I love Denver. I was born in Denver. I lived there until I was 8 and returned to Denver at least twice a year to visit my Aunt Martha when I was a kid. When we moved back to Colorado, I took every opportunity I could to stay with my Aunt Martha in her apartment in Capitol Hill in Denver. I moved to Denver for college, left for three years to study in Boulder and returned to Denver. Denver was my home and also the world from which I fledged.
I also hated Denver. It was small. The world I wanted was so much larger and I wanted it so badly that I had to get out of there. I left for good in 1984 and didn’t return often. But it was always Denver whether I wanted to go there or not, and as long as my Aunt Martha lived there, I had a reason to return.
I haven’t really been back since I returned to Colorado five years ago. I have had a couple of peripheral jaunts to the general area, but not to see the personal sites that are engraved on my heart, places where I lived, where my family lived, streets that were my home streets. For some reason Denver felt like an alien place and I didn’t feel welcome there. I don’t know why. It had changed? Of course it changed, and somehow it felt like a betrayal (as if I had not changed? Ha ha)
So, having arranged to have lunch with a very old friend and his awesome wife, having found a spot on Colfax (America’s Main Street) that looked like a good spot, and The Who having cancelled and the whole trip suddenly becoming much simpler, my friend Lois and I went up there today.
We didn’t take the freeway (which Coloradans call “the Interstate”) we took the old back roads and our drive was peaceful and beautiful. We arrived at the suburban periphery and I began to recognize landscapes, though now covered with houses. Lois was subjected to a lot of that, “This used to be” and “We used to go” and all that stuff we humans do in the throes of nostalgia, and she was patient.
I still know Denver. It’s still Denver. I drove to my places as if I had never stopped driving to them, routes as familiar to me as the palm of my hand.
I have a lot to process and cannot write well about it yet, but we went past many of my old apartment buildings and my Aunt’s townhome and saw Mt. Evans and had lunch on a street that really defies description, still. I’ll probably write a post sometime about Sundays on Colfax, but not now.
Some of you might know Denver as a city where Kerouac hung out with Neal Cassady and on the building where we had lunch was a mural of Jack and Neal. It reminded me of a mural that used to be on one of the outside walls of City Lights Bookstore in North Beach in San Francisco. So… Colfax is mentioned in On the Road.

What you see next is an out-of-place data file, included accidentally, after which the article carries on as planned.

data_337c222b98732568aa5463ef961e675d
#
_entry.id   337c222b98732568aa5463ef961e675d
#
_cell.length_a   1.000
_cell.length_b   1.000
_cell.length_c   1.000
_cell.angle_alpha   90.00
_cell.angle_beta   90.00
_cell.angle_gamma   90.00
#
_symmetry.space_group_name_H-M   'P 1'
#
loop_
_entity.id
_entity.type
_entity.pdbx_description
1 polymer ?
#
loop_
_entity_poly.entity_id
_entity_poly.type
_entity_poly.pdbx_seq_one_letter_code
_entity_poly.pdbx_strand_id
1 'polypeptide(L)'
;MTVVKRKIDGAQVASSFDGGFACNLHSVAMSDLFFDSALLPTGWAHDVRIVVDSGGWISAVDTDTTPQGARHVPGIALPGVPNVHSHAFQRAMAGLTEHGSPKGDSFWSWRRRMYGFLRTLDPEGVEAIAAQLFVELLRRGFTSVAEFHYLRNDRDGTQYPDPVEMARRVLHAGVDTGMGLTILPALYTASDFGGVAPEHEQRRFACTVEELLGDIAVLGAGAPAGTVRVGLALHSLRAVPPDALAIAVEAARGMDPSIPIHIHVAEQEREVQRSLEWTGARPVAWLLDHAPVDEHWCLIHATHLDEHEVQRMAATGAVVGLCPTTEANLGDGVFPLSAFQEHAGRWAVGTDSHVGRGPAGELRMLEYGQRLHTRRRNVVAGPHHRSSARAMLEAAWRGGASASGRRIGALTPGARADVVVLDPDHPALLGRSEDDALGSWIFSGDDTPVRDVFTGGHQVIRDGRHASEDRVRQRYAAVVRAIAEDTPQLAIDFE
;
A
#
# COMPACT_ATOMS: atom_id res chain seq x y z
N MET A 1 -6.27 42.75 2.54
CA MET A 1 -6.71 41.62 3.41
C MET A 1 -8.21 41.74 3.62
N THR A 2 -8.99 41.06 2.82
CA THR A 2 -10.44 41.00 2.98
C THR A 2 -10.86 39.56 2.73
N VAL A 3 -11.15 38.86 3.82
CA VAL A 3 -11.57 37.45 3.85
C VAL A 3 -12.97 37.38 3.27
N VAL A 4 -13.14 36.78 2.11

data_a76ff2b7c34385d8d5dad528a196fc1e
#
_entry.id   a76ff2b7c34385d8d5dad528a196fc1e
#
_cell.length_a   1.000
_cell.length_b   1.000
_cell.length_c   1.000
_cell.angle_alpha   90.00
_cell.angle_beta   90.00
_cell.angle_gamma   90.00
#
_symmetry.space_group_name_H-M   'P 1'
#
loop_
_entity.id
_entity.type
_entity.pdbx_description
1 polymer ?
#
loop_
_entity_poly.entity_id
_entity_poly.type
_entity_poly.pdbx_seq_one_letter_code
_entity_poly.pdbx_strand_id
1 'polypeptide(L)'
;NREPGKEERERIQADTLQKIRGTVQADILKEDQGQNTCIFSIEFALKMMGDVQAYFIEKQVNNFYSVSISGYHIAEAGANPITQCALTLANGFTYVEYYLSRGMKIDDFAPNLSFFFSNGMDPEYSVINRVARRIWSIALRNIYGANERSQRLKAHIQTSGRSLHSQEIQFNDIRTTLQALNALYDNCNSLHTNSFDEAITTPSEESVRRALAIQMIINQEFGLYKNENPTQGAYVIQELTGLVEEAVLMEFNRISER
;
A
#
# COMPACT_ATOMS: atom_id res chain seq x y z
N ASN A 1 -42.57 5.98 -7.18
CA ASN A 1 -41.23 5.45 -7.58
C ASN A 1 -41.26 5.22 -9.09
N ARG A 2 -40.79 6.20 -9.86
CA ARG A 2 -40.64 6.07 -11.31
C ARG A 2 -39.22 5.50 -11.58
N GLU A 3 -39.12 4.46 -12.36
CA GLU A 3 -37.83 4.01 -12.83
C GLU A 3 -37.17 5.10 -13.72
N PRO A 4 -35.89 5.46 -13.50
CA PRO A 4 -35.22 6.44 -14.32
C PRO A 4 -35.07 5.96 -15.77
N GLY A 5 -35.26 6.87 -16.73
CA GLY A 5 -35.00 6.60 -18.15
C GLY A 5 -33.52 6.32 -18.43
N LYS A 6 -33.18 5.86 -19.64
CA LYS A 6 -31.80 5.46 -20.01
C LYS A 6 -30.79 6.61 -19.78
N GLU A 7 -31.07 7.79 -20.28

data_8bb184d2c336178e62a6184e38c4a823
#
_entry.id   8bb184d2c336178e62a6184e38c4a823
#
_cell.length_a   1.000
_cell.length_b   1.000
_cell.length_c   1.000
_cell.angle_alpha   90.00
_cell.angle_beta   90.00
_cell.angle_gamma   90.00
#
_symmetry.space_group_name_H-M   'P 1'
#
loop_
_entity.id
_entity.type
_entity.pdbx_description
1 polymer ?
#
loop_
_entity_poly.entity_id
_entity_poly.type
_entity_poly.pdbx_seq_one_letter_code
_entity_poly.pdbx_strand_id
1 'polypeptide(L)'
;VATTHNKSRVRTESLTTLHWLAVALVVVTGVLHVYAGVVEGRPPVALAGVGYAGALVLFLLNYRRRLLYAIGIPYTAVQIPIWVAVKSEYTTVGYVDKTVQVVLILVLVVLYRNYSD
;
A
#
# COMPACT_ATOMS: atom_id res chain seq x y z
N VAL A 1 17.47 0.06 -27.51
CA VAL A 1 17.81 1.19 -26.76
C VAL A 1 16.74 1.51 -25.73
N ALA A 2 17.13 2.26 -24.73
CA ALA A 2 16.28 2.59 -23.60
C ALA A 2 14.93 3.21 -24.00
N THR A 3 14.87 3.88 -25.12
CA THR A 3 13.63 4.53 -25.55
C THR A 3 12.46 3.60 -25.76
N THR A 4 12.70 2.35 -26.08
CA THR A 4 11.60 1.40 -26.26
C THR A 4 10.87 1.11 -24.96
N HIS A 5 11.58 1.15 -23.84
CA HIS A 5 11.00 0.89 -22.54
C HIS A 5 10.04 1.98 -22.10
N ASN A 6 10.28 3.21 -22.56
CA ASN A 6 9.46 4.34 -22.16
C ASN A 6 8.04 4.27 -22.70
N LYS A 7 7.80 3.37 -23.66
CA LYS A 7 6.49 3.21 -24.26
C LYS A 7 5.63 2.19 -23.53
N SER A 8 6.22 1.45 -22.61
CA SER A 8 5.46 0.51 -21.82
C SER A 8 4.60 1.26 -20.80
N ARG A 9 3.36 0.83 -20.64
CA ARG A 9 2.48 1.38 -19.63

I used to walk to work every day (because, you know, air pollution and global warming and stuff) and every day I passed the Cathedral of the Immaculate Conception. But back then I didn’t enter Catholic Churches.
It happened that today the church was right across the street from our restaurant and after eating, we all went into the cathedral which was an oasis of cleanliness, peace, light and gentle baroque music on that strange dingy street that is Colfax on Capitol Hill. I thought to myself how much life has passed since the days I walked home past this church without ever entering and how now, among other experiences including writing about Catholicism in a very friendly way, I have heard mass in Latin at the Basilica San Ambrogio in Milan.
It turns out that the first Monsignor of the church was originally from Milan and educated in Switzerland. My friend’s wife brought this to my attention and I felt a chill, as if a circle had closed and I could not have entered that building before that moment.
And then I thought of how we begin — how I began — and decided a life spent overturning biases and ignorance is a pretty good life. And it’s a pretty good life that allows you to return with your sister/friend down country roads to visit your deepest personal roots on a sunny Sunday. To have lunch with a man you’ve known for 52 years and his soul mate, all wrapped up in the city of your heart.